These marvelous actors are therefore singularities… [They] are completely absorbed into the celluloid, the stock, the stereotypes they play so perfectly. They are “types” and they have assumed themselves as such. The character actor cannot be identified with any particular role but neither do they evoke nor express anything other than the role. They have a pure relation to cinema.
Wall describes these character actors as being at the same time “types,” or purely generic, and “singularities” — by which Wall means something like individual instances that can serve as “examples” of some generic quality, but that have no content to them aside from being, in this way, exemplary. A certain character actor cannot be equated with Cowardice or Drunkenness overall — for he is only an individual instance (or instantiation) of one of these generic qualities. He is certainly not the quality in general. This is what makes him singular. But at the same time he is nothing other than a coward or a drunkard — this entirely defines his being. Walter Brennan is never anything more than the Western hero’s old geezer sidekick. Donald Meek is never anything more than the “timid, worrisome, reticent, cowering” figure he plays so often.
Wall is describing Hollywood character actors in explicit contrast to movie stars. Yet I would claim that, in classic Hollywood at least, the stars can also be characterized by this strange combination of the wholly generic and the wholly singular, with nothing in between. Of course, as Wall points out, we recognize the big stars by name, which is not the case with the character actors. But “John Wayne,” “Cary Grant,” and “Katherine Hepburn” are in fact as much generic figures as the character actors are. It is just that the “types” they embody are themselves. You can’t imagine John Wayne playing Hamlet, because whatever role he plays, he is always John Wayne. In each of his roles, Wayne is a singular instance of John-Wayne-ness, nothing more and nothing less. In some of his roles, he is unabashedly heroic, while in others he may even deconstruct his own heroicness (e.g. The Searchers). But even though he is the only instance of the generic type that he embodies, he still appears always, and only, as a singular example of that type.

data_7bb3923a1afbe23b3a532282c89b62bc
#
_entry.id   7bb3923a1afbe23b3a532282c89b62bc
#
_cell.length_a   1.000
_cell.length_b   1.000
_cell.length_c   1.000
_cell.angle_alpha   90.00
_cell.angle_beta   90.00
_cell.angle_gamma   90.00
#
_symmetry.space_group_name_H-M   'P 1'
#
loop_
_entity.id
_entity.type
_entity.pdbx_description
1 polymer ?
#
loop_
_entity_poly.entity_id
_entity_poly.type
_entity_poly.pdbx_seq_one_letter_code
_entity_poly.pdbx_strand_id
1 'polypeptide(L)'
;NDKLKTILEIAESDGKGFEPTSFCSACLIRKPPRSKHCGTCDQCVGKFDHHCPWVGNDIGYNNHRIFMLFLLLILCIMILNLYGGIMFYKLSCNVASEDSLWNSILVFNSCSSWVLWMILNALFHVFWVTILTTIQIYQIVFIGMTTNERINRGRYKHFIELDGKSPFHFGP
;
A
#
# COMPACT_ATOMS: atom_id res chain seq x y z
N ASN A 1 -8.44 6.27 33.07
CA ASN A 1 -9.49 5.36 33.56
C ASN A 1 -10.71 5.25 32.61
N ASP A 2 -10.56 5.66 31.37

The telling contrast, I think, is not between character actors and stars, but between the actors of classical Hollywood (significantly, Wall names Thelma Ritter, Elisha Cook Jr., and Thelma Ritter) and those who belong to more recent times, from the “New Hollywood” of the 1970s to today. Today, for the most part, characters are supposed to be specified — they are all supposed to have “plausible” backstories and motivations. This is partly due to the ubiquity of Method Acting (Wall emphasizes how the generic/singular nature of character actors is incompatible with anything like the Method), and partly due to the way screenwriting conventions have changed, or screenwriting has become “rationalized” (this is due in part to screenwriting classes). The idea is that everything in the narrative — every detail, everything about a character — has to be “motivated,” assigned a plausible rationale. The generic is scorned as being cliche — which leads, in fact, to the much worse cliche that everything has its own particular reason for being, incomparable with anything else. In America today, each of us has his or her own “individuality” — and this is precisely the way in which we are all exactly alike, all atomized consumers with our own bundle of “preferences.” The generic and the singular are both repressed, in favor of the in-between ground of busy particularity.
The result of imposing motivation and backstories on everything is that the film’s characters lose their generic quality — and by that fact, they lose their singularity as well. Today’s character actors are completely interchangeable, in a way that Walter Brennan, Donald Meek, Thelma Ritter, etc., were not. They are interchangeable precisely because they are not typecast, but are rather each crafted as an “individual.” The trouble with such “individuals” is that they are not singular; the fact that each of them has his or her individual differences is precisely the characteristic by which they are all the same. And I think this is true of stars as well. Daniel Day-Lewis and Robert Downey Jr. are both totally brilliant actors whose performances I greatly admire. But they aren’t iconic in the way that John Wayne, James Stewart, and Cary Grant were; and this is because they are somehow too immersed in their particular roles, which vary from film to film.